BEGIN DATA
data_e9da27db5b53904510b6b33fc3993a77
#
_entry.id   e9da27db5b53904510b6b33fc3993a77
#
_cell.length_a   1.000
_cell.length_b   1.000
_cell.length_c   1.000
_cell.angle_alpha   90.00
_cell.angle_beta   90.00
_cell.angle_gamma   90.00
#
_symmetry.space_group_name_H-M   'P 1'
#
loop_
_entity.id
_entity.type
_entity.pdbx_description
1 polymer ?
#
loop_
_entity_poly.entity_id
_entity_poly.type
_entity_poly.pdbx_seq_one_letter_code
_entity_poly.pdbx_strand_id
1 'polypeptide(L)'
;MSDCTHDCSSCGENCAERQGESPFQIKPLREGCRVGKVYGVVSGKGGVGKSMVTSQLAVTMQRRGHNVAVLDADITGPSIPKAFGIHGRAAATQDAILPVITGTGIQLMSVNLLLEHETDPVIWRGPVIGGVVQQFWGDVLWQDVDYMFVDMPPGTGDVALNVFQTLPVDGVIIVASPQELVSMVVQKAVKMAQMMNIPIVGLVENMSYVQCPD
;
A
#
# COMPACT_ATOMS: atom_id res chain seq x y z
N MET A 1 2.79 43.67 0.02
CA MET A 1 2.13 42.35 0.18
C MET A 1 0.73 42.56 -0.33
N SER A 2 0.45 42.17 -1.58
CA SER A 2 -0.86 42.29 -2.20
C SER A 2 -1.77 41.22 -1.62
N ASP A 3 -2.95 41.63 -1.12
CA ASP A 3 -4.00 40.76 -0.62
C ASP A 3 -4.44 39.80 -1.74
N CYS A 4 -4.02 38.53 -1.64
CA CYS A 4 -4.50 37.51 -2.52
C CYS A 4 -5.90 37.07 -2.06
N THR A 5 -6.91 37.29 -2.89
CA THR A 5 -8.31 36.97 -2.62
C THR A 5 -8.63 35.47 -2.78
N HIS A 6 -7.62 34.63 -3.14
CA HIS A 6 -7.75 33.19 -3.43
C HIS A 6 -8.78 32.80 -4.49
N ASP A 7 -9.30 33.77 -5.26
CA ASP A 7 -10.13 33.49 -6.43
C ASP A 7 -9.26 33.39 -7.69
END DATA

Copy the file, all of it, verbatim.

data_e9da27db5b53904510b6b33fc3993a77
#
_entry.id   e9da27db5b53904510b6b33fc3993a77
#
_cell.length_a   1.000
_cell.length_b   1.000
_cell.length_c   1.000
_cell.angle_alpha   90.00
_cell.angle_beta   90.00
_cell.angle_gamma   90.00
#
_symmetry.space_group_name_H-M   'P 1'
#
loop_
_entity.id
_entity.type
_entity.pdbx_description
1 polymer ?
#
loop_
_entity_poly.entity_id
_entity_poly.type
_entity_poly.pdbx_seq_one_letter_code
_entity_poly.pdbx_strand_id
1 'polypeptide(L)'
;MSDCTHDCSSCGENCAERQGESPFQIKPLREGCRVGKVYGVVSGKGGVGKSMVTSQLAVTMQRRGHNVAVLDADITGPSIPKAFGIHGRAAATQDAILPVITGTGIQLMSVNLLLEHETDPVIWRGPVIGGVVQQFWGDVLWQDVDYMFVDMPPGTGDVALNVFQTLPVDGVIIVASPQELVSMVVQKAVKMAQMMNIPIVGLVENMSYVQCPD
;
A
#
# COMPACT_ATOMS: atom_id res chain seq x y z
N MET A 1 2.79 43.67 0.02
CA MET A 1 2.13 42.35 0.18
C MET A 1 0.73 42.56 -0.33
N SER A 2 0.45 42.17 -1.58
CA SER A 2 -0.86 42.29 -2.20
C SER A 2 -1.77 41.22 -1.62
N ASP A 3 -2.95 41.63 -1.12
CA ASP A 3 -4.00 40.76 -0.62
C ASP A 3 -4.44 39.80 -1.74
N CYS A 4 -4.02 38.53 -1.64
CA CYS A 4 -4.50 37.51 -2.52
C CYS A 4 -5.90 37.07 -2.06
N THR A 5 -6.91 37.29 -2.89
CA THR A 5 -8.31 36.97 -2.62
C THR A 5 -8.63 35.47 -2.78
N HIS A 6 -7.62 34.63 -3.14
CA HIS A 6 -7.75 33.19 -3.43
C HIS A 6 -8.78 32.80 -4.49
N ASP A 7 -9.30 33.77 -5.26
CA ASP A 7 -10.13 33.49 -6.43
C ASP A 7 -9.26 33.39 -7.69